“First and foremost, it’s an economic development engine,” Wright said. “And my background at McKinsey, when I thought about big mega projects like this, especially through the lens of equity and what it means for developing an equitable economy are major. Because it’s a lot of money that goes into the development of this, and it’s a lot of jobs that are created. … It can be generationally changing for an area.”
But the challenges there are lengthy, too, especially for a team that, according to ESPN, ranked at or near the bottom of the NFL in home attendance for nine of the 10 seasons before Rivera and Wright arrived.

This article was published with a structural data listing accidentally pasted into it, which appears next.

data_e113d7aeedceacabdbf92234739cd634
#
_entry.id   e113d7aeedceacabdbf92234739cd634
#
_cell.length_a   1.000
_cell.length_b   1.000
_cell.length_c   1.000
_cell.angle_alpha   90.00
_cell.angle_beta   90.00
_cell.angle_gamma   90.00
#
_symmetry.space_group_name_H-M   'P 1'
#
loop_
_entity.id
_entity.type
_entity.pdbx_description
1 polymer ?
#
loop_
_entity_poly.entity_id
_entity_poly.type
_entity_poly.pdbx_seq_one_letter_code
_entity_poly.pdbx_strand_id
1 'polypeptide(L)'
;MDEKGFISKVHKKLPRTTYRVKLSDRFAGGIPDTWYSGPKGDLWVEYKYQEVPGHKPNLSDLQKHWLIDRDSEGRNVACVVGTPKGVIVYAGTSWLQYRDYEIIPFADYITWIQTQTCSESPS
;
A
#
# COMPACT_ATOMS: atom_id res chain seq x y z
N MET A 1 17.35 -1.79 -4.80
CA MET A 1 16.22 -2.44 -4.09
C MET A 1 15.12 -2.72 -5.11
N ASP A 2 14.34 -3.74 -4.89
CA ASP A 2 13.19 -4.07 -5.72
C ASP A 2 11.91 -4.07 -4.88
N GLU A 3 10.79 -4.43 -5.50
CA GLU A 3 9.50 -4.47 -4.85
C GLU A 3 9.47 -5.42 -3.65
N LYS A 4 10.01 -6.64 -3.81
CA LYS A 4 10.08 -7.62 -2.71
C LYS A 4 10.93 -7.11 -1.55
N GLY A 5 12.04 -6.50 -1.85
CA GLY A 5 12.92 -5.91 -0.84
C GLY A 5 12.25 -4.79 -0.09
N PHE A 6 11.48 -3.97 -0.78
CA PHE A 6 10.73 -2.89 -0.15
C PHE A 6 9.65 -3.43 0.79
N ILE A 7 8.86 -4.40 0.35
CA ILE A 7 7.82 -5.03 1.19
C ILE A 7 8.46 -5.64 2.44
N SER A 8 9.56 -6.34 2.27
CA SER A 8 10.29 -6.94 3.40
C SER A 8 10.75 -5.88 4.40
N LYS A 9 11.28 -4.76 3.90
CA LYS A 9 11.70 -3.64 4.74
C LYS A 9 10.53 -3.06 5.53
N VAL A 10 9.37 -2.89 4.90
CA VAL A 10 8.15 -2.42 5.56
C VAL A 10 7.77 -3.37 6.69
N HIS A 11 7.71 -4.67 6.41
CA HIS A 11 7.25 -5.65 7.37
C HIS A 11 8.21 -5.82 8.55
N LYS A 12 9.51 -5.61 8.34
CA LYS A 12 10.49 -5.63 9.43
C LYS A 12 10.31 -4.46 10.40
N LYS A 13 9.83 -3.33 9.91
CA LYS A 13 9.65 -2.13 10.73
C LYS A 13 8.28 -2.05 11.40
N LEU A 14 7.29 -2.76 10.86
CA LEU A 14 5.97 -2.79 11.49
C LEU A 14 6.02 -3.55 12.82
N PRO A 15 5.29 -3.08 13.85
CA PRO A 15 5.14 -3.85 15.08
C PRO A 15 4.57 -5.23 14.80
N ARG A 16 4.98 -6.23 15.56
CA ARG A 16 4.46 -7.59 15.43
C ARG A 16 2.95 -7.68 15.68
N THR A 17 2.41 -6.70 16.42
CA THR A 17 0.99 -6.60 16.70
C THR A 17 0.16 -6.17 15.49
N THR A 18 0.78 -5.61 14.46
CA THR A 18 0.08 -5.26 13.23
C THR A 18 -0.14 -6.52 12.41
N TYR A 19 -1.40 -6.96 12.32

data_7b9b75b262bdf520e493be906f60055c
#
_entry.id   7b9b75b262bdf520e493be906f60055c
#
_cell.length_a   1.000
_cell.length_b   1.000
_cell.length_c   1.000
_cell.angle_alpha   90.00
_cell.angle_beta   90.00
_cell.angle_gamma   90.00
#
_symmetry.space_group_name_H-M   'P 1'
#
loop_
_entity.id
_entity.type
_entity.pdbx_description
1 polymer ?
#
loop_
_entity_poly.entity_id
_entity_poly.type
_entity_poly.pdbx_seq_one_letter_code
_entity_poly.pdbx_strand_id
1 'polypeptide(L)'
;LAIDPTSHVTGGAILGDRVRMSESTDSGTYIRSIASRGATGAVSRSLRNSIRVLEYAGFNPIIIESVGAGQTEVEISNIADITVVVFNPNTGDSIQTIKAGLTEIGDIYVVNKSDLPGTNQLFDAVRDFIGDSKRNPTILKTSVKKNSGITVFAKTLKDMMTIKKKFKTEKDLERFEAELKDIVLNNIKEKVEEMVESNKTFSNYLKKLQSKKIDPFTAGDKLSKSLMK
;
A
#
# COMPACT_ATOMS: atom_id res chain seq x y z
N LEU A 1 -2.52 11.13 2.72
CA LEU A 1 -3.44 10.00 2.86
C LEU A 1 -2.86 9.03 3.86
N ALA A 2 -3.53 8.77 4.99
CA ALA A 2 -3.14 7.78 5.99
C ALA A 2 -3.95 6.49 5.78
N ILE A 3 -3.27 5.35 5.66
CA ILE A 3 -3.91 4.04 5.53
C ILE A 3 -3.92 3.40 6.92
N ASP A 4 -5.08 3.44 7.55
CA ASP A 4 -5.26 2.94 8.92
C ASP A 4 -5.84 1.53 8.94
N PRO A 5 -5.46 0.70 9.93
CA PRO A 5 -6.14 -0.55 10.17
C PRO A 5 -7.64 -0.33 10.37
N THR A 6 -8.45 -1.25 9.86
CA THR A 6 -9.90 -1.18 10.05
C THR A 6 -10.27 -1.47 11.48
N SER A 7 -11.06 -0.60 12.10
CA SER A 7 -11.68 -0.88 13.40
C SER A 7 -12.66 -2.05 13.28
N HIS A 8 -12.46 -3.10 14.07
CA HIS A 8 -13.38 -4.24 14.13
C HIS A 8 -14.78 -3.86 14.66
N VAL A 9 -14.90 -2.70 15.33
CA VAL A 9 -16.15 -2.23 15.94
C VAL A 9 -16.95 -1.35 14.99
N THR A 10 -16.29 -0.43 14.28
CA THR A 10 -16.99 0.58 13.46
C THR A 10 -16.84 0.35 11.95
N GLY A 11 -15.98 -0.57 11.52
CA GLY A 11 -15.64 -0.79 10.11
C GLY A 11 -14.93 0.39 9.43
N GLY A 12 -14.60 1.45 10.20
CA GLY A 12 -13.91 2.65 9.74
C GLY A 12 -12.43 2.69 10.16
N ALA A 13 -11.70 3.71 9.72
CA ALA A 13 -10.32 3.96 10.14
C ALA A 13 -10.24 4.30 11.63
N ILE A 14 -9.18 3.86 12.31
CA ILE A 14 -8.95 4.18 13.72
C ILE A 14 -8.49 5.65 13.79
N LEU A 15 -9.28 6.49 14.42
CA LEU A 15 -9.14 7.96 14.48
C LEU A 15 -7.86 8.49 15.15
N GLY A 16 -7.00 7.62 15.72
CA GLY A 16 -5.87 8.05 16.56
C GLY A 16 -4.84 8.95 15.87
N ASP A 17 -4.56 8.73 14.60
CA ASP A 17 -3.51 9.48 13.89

For the past 11 months, Washington’s business operations — and its football team — have shown signs of change. But whether Wright and his team of outsiders can create a new product or merely a new facade will depend on the top.
“I’ve been very outspoken over many years, going back to my years in the league, about changes that needed to be made in that organization,” said Trask, the former Raiders CEO. “If these two are given the opportunity to right some of the wrongs that were effectuated by those in place before them, we will see that.
“Time will tell.”